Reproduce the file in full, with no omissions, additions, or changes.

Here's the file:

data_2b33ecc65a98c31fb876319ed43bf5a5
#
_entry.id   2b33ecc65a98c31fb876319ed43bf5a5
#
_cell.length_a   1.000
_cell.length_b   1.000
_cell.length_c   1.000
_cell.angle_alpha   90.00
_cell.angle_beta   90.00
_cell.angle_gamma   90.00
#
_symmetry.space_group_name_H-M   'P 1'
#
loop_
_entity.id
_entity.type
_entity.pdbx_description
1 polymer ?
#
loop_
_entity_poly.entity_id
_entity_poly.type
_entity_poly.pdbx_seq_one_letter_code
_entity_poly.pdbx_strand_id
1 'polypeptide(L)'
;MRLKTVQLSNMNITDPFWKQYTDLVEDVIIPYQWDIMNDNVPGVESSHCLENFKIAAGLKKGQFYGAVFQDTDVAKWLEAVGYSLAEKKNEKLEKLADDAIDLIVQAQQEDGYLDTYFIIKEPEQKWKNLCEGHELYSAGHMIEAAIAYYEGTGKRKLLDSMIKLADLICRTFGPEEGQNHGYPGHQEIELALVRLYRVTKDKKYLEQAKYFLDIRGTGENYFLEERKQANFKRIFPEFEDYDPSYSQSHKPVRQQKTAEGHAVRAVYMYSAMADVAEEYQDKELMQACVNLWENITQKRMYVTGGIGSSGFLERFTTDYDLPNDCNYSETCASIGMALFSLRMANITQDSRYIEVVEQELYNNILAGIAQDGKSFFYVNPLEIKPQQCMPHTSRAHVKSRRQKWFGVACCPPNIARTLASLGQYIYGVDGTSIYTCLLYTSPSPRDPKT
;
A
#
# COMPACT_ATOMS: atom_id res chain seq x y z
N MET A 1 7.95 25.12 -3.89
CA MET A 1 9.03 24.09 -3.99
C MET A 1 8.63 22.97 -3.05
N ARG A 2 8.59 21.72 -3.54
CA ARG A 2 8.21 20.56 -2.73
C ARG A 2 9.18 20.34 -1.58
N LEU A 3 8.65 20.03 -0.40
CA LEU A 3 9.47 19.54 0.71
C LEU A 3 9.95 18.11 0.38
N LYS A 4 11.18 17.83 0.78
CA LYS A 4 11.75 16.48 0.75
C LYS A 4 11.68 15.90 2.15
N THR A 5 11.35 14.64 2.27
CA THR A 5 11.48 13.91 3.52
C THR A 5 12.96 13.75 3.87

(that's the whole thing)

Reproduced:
data_2b33ecc65a98c31fb876319ed43bf5a5
#
_entry.id   2b33ecc65a98c31fb876319ed43bf5a5
#
_cell.length_a   1.000
_cell.length_b   1.000
_cell.length_c   1.000
_cell.angle_alpha   90.00
_cell.angle_beta   90.00
_cell.angle_gamma   90.00
#
_symmetry.space_group_name_H-M   'P 1'
#
loop_
_entity.id
_entity.type
_entity.pdbx_description
1 polymer ?
#
loop_
_entity_poly.entity_id
_entity_poly.type
_entity_poly.pdbx_seq_one_letter_code
_entity_poly.pdbx_strand_id
1 'polypeptide(L)'
;MRLKTVQLSNMNITDPFWKQYTDLVEDVIIPYQWDIMNDNVPGVESSHCLENFKIAAGLKKGQFYGAVFQDTDVAKWLEAVGYSLAEKKNEKLEKLADDAIDLIVQAQQEDGYLDTYFIIKEPEQKWKNLCEGHELYSAGHMIEAAIAYYEGTGKRKLLDSMIKLADLICRTFGPEEGQNHGYPGHQEIELALVRLYRVTKDKKYLEQAKYFLDIRGTGENYFLEERKQANFKRIFPEFEDYDPSYSQSHKPVRQQKTAEGHAVRAVYMYSAMADVAEEYQDKELMQACVNLWENITQKRMYVTGGIGSSGFLERFTTDYDLPNDCNYSETCASIGMALFSLRMANITQDSRYIEVVEQELYNNILAGIAQDGKSFFYVNPLEIKPQQCMPHTSRAHVKSRRQKWFGVACCPPNIARTLASLGQYIYGVDGTSIYTCLLYTSPSPRDPKT
;
A
#
# COMPACT_ATOMS: atom_id res chain seq x y z
N MET A 1 7.95 25.12 -3.89
CA MET A 1 9.03 24.09 -3.99
C MET A 1 8.63 22.97 -3.05
N ARG A 2 8.59 21.72 -3.54
CA ARG A 2 8.21 20.56 -2.73
C ARG A 2 9.18 20.34 -1.58
N LEU A 3 8.65 20.03 -0.40
CA LEU A 3 9.47 19.54 0.71
C LEU A 3 9.95 18.11 0.38
N LYS A 4 11.18 17.83 0.78
CA LYS A 4 11.75 16.48 0.75
C LYS A 4 11.68 15.90 2.15
N THR A 5 11.35 14.64 2.27
CA THR A 5 11.48 13.91 3.52
C THR A 5 12.96 13.75 3.87